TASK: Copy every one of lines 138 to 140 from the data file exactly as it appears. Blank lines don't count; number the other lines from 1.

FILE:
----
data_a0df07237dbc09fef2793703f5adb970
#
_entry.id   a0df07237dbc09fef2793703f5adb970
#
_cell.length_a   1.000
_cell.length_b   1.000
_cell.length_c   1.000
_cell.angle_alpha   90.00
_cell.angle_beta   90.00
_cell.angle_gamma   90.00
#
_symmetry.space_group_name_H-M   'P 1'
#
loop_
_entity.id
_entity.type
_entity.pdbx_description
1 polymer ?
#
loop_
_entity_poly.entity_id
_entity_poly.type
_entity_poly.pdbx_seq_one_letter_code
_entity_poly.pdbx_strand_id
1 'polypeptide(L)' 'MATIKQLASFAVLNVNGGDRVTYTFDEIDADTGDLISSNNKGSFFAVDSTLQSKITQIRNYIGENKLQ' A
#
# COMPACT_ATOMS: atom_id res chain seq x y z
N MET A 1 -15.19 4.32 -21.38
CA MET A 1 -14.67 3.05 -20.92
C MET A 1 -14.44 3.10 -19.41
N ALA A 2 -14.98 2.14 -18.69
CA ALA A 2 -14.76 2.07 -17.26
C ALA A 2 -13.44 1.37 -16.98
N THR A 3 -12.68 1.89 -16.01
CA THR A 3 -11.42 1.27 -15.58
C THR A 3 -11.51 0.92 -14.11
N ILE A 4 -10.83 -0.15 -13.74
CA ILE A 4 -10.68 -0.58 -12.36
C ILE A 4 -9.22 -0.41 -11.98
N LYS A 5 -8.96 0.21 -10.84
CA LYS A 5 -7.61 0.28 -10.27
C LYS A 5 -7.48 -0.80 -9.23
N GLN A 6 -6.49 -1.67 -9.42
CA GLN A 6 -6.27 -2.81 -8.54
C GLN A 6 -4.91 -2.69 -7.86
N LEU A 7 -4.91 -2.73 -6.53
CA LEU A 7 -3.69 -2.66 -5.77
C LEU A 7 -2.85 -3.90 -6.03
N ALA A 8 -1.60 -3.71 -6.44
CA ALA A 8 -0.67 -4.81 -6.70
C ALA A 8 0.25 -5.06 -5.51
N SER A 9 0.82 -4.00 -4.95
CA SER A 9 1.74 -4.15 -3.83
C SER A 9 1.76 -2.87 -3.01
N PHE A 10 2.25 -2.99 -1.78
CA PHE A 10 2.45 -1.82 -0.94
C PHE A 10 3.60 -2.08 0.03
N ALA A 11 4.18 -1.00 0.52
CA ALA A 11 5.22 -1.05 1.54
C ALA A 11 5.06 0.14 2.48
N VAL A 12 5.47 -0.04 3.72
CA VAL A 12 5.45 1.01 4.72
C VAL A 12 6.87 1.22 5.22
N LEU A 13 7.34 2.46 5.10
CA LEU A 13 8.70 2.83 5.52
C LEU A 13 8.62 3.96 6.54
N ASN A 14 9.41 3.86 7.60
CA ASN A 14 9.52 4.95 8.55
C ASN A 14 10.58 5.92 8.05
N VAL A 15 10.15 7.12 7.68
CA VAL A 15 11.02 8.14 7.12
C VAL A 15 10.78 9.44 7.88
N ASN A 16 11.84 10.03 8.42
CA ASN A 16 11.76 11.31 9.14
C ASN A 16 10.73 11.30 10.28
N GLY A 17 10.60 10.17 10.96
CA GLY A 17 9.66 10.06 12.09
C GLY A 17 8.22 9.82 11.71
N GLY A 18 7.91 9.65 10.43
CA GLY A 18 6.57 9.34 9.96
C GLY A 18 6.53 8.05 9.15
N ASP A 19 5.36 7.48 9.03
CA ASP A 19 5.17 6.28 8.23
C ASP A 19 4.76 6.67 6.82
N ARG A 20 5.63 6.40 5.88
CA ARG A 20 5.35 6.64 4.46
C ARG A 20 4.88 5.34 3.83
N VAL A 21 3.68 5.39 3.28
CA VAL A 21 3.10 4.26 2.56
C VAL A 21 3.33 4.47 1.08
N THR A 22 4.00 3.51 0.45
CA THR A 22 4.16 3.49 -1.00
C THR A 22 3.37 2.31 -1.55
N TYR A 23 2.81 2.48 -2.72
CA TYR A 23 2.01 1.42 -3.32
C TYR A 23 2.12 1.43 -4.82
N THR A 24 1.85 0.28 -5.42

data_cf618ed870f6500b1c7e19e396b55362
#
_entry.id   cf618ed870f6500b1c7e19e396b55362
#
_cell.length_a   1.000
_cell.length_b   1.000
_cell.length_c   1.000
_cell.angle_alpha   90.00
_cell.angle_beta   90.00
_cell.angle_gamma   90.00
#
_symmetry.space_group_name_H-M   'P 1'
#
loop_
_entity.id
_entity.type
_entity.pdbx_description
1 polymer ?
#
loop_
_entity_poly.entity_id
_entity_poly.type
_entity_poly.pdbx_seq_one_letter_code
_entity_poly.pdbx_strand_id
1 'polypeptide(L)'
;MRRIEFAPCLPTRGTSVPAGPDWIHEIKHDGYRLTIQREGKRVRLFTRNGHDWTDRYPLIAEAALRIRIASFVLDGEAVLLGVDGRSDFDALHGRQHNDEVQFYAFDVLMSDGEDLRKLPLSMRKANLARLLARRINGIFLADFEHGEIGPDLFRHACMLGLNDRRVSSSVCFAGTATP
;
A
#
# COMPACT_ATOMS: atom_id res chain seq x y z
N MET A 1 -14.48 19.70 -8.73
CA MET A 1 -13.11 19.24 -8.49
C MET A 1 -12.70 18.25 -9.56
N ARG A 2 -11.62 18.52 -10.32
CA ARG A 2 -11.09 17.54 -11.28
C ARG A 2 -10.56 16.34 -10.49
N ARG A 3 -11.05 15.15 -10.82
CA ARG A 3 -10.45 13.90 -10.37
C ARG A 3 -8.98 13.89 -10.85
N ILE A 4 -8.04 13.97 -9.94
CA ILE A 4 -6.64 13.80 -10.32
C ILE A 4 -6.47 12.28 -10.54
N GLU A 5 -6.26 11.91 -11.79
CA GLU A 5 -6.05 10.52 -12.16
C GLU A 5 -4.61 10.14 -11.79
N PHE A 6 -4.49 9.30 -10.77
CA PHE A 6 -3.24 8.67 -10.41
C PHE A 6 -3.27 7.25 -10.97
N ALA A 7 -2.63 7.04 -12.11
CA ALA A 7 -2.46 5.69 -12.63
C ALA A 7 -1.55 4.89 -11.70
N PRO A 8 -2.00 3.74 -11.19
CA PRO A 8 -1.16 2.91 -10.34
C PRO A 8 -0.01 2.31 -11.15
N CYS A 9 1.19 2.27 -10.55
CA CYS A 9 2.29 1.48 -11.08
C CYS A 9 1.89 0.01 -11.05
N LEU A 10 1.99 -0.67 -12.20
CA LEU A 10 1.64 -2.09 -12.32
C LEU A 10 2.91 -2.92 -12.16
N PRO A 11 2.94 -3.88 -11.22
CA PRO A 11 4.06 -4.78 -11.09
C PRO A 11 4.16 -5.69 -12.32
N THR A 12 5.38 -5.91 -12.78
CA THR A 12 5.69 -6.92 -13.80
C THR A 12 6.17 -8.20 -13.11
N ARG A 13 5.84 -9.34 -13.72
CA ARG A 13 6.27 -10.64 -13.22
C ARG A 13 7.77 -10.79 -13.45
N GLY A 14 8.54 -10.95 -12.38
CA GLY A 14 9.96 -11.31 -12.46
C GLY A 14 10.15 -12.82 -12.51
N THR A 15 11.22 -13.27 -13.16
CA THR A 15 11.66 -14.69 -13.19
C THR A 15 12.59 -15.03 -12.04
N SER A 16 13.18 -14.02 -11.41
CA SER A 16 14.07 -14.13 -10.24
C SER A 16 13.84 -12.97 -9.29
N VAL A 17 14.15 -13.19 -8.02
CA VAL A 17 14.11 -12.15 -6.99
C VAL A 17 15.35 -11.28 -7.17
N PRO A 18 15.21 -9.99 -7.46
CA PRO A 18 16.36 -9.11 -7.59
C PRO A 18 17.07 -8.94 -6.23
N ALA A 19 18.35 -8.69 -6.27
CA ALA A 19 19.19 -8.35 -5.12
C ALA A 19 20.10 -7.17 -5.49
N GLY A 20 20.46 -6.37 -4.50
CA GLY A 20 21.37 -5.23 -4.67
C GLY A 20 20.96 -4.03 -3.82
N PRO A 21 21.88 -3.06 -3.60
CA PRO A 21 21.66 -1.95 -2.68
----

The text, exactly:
CA ILE A 4 -6.64 13.80 -10.32
C ILE A 4 -6.47 12.28 -10.54
N GLU A 5 -6.26 11.91 -11.79